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Dutch ‘Muslim turned Atheist’ Ayaan Hirsi Ali releases new book in US tomorrow

May 17, 2010

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Dutch ‘Muslim turned Atheist’ Ayaan Hirsi Ali releases her new book Nomad: From Islam to America: A Personal Journey Through the Clash of Civilizations in the US tomorrow May 18th. With Nomad, Hirsi Ali – who was named one of the 100 most influential people by Times Magazine in 2005 – picks up where her 2007 bestselling autobiography Infidel left off. The book’s message is directed to humanists, Christians and feminists alike. It calls on these three ‘institutions of Western civilization’ to encourage Muslim immigrants to integrate in Western society by parting with Islamic values.

Ayaan Hirsi Ali was born in Somalia in 1969 and lived with her family in Saudi Arabia, Ethiopia and Kenya. Throughout her youth she was a dedicated Muslim that sympathized with the Muslim Brotherhood, wore a hijab and agreed with the fatwa against Salman Rushdie over his 1988 novel The Satanic Verses. In 1992 Hirsi Ali sought and obtained political asylum in the Netherlands on grounds of a forced arranged marriage to a distant cousin. After she enrolled in the University of Leiden to study political science, Hirsi Ali gradually adopted Western values and lifestyle. It wasn’t until after the 9/11 terrorist attacks on the US though that she renounced Islam indefinitely and became an atheist.

From 2003 until 2006 Ayaan Hirsi Ali was a prominent member of the Dutch Parliament representing the VVD, the Dutch Conservative Liberal Party. The abuse, isolation and oppression of Muslim women and girls in the Netherlands were her main agenda topics. Hirsi Ali joined forces with Dutch filmmaker Theo van Gogh when they made Submission, a film about the abuse of women related to verses in the Koran. In 2004 Theo van Gogh was assassinated by Muslim fundamentalist Mohammed Bouyeri. Pinned to his body with a knife was a letter containing a death threat to Ayaan Hirsi Ali. The Dutch secret service then raised the level of security they already provided to Hirsi Ali and temporarily moved her to a secret hiding place in the US.

Upon her return to the Netherlands Hirsi Ali resided in a highly secured apartment in The Hague. In 2006 however a judge ordered her to leave after neighbors had filed a complaint fearing for their safety. Around the same time Dutch documentary program Zembla reported that in 1992 Hirsi Ali had lied about her full name, date of birth and status as a refugee in order to obtain political asylum. Her Dutch passport was annulled by then minister of integration and immigration but later returned to her citing special circumstances.

Following the controversy around her persona, Ayaan Hirsi Ali left the Netherlands for the US in 2007 where she now works for the American Enterprise Institute, a conservative think tank in Washington DC. In Nomad: From Islam to America: A Personal Journey Through the Clash of Civilizations Hirsi Ali tells the story of her search for a new life in America. A life far away from the death threats made to her by Islamic fundamentalists in Europe.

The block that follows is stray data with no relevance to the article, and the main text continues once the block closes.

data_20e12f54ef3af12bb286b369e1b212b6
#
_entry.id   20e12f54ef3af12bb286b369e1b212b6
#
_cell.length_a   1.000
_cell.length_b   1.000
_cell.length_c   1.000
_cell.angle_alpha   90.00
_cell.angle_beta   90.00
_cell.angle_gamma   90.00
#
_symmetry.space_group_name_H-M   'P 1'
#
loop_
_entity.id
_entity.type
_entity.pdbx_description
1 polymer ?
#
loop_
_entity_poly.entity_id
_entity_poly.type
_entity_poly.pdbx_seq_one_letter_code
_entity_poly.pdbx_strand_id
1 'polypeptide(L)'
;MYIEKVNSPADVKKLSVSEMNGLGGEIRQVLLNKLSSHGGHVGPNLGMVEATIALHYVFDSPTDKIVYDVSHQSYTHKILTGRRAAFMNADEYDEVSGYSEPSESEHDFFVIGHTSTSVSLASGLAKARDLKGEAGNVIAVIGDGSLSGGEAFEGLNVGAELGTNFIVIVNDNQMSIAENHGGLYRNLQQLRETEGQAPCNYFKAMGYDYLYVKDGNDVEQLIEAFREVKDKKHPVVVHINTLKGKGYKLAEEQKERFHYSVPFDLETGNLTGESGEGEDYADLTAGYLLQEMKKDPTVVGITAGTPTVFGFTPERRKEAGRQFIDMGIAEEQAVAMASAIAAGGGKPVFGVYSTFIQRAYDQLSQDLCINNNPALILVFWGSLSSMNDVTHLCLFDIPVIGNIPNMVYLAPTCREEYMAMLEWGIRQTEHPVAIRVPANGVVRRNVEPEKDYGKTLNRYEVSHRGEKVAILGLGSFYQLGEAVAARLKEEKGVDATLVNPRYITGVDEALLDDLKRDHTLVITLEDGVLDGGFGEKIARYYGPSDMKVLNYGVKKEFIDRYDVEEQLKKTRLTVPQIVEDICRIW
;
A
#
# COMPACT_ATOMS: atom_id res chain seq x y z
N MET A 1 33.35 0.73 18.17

Perhaps not far enough though. About a year ago Ayaan Hirsi Ali was looking for a Manhattan, NYC pied-a-terre and her broker brought her to see the apartment we rented at the time. As our landlord – who lived in the same building one flight down – found out there was a price on her head, the potential lease agreement died a premature death.

In Nomad, Ayaan Hirsi Ali intertwines her political with her personal story, including the reconciliation with her father on his deathbed after they had been estranged for many years. Hirsi Ali knows what she is talking about when she discusses the clash between radical Islam and Western values. Once an insider she argues that the only way for Muslims to integrate in Western society is to abandon their system of values and replace it with the values of the Western countries they choose to live in.

While she says it is fine ‘to pray, fast and pay a visit to Mekka’, all social and political principals related to Islam, such as legitimizing the killing of non-believers and the oppression and abuse of women and homosexuals must be renounced. Freedom is a great good and is even more appreciated by someone who has lived as a prisoner, says Hirsi Ali.

The Netherlands has not forgotten about Ayaan Hirsi Ali. Leading up to the Dutch release of Nomad she gave many interviews and appeared in several television shows. Respected and admired by some for her determination, eloquence and bravery to speak out, others think she exaggerates, generalizes and lacks any sense of nuance. And even though this can be expected from an activist, it does raise the question whether the manner in which she criticizes the Islam will lead to anything constructive beyond polarization.

That is not to say that Nomad isn’t an interesting and enriching book that is by all means worth reading, especially for those who enjoyed it’s forerunner Infidel. Nomad was released in the Netherlands on March 16 and came in at number 9 of the top 60 best selling books.

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